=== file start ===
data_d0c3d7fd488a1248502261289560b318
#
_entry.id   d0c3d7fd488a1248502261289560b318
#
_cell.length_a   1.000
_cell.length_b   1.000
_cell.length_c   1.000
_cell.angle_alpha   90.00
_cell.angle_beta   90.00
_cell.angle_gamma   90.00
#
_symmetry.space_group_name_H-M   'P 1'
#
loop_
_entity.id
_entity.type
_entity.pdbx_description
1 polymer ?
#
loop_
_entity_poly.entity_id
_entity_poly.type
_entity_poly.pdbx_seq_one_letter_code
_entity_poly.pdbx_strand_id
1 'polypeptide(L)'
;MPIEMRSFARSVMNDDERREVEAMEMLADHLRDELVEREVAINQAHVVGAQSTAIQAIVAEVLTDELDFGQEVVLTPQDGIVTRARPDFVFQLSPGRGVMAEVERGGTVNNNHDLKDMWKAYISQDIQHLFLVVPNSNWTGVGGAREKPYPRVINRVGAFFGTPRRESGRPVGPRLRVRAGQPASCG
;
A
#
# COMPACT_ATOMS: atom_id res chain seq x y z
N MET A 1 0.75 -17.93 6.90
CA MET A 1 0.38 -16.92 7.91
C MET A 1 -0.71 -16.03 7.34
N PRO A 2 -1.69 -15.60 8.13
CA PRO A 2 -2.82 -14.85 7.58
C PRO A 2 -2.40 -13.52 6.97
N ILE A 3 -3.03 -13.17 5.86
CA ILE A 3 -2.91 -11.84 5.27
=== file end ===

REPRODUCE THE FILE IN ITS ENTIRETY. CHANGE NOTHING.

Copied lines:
data_d0c3d7fd488a1248502261289560b318
#
_entry.id   d0c3d7fd488a1248502261289560b318
#
_cell.length_a   1.000
_cell.length_b   1.000
_cell.length_c   1.000
_cell.angle_alpha   90.00
_cell.angle_beta   90.00
_cell.angle_gamma   90.00
#
_symmetry.space_group_name_H-M   'P 1'
#
loop_
_entity.id
_entity.type
_entity.pdbx_description
1 polymer ?
#
loop_
_entity_poly.entity_id
_entity_poly.type
_entity_poly.pdbx_seq_one_letter_code
_entity_poly.pdbx_strand_id
1 'polypeptide(L)'
;MPIEMRSFARSVMNDDERREVEAMEMLADHLRDELVEREVAINQAHVVGAQSTAIQAIVAEVLTDELDFGQEVVLTPQDGIVTRARPDFVFQLSPGRGVMAEVERGGTVNNNHDLKDMWKAYISQDIQHLFLVVPNSNWTGVGGAREKPYPRVINRVGAFFGTPRRESGRPVGPRLRVRAGQPASCG
;
A
#
# COMPACT_ATOMS: atom_id res chain seq x y z
N MET A 1 0.75 -17.93 6.90
CA MET A 1 0.38 -16.92 7.91
C MET A 1 -0.71 -16.03 7.34
N PRO A 2 -1.69 -15.60 8.13
CA PRO A 2 -2.82 -14.85 7.58
C PRO A 2 -2.40 -13.52 6.97
N ILE A 3 -3.03 -13.17 5.86
CA ILE A 3 -2.91 -11.84 5.27